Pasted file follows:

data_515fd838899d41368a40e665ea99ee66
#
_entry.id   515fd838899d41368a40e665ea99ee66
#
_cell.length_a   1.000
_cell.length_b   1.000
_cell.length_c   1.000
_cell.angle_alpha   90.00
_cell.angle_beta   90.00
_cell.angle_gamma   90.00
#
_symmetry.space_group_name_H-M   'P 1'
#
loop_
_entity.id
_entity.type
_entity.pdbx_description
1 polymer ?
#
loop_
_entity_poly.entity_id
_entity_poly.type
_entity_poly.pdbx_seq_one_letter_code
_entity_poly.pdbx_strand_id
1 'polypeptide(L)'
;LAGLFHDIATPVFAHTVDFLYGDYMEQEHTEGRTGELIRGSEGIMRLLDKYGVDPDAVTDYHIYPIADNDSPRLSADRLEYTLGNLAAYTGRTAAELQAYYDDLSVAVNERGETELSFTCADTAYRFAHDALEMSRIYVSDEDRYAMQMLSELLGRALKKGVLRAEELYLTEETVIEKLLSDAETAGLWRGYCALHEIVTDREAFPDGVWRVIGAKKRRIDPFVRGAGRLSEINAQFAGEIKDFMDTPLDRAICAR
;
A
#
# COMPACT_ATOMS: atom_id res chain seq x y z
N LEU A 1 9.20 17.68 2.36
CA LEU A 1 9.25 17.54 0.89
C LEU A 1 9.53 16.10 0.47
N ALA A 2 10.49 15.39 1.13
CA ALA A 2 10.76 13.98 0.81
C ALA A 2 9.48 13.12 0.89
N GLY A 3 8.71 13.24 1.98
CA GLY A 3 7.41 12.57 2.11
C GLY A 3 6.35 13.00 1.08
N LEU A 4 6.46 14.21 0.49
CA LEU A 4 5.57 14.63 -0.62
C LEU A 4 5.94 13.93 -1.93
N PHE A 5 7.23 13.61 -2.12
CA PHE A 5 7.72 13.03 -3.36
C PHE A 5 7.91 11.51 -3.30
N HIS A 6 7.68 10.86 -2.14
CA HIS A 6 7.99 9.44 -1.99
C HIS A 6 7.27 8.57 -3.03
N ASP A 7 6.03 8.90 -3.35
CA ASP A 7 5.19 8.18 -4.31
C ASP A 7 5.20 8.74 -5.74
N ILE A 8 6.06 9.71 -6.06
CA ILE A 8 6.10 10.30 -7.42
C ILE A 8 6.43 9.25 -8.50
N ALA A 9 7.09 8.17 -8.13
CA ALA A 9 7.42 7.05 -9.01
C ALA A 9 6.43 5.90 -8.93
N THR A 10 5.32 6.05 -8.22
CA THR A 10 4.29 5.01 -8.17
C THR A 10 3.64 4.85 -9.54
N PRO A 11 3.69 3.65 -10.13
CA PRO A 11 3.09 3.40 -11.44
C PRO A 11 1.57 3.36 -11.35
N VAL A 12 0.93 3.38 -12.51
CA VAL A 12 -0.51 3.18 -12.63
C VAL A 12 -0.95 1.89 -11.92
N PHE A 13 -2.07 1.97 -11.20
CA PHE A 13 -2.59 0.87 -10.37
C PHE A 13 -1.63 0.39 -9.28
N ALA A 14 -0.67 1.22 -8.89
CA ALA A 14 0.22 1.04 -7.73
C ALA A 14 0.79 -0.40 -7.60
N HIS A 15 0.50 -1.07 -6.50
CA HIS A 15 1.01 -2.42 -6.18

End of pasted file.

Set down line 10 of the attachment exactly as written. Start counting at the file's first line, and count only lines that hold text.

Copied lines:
_cell.angle_gamma   90.00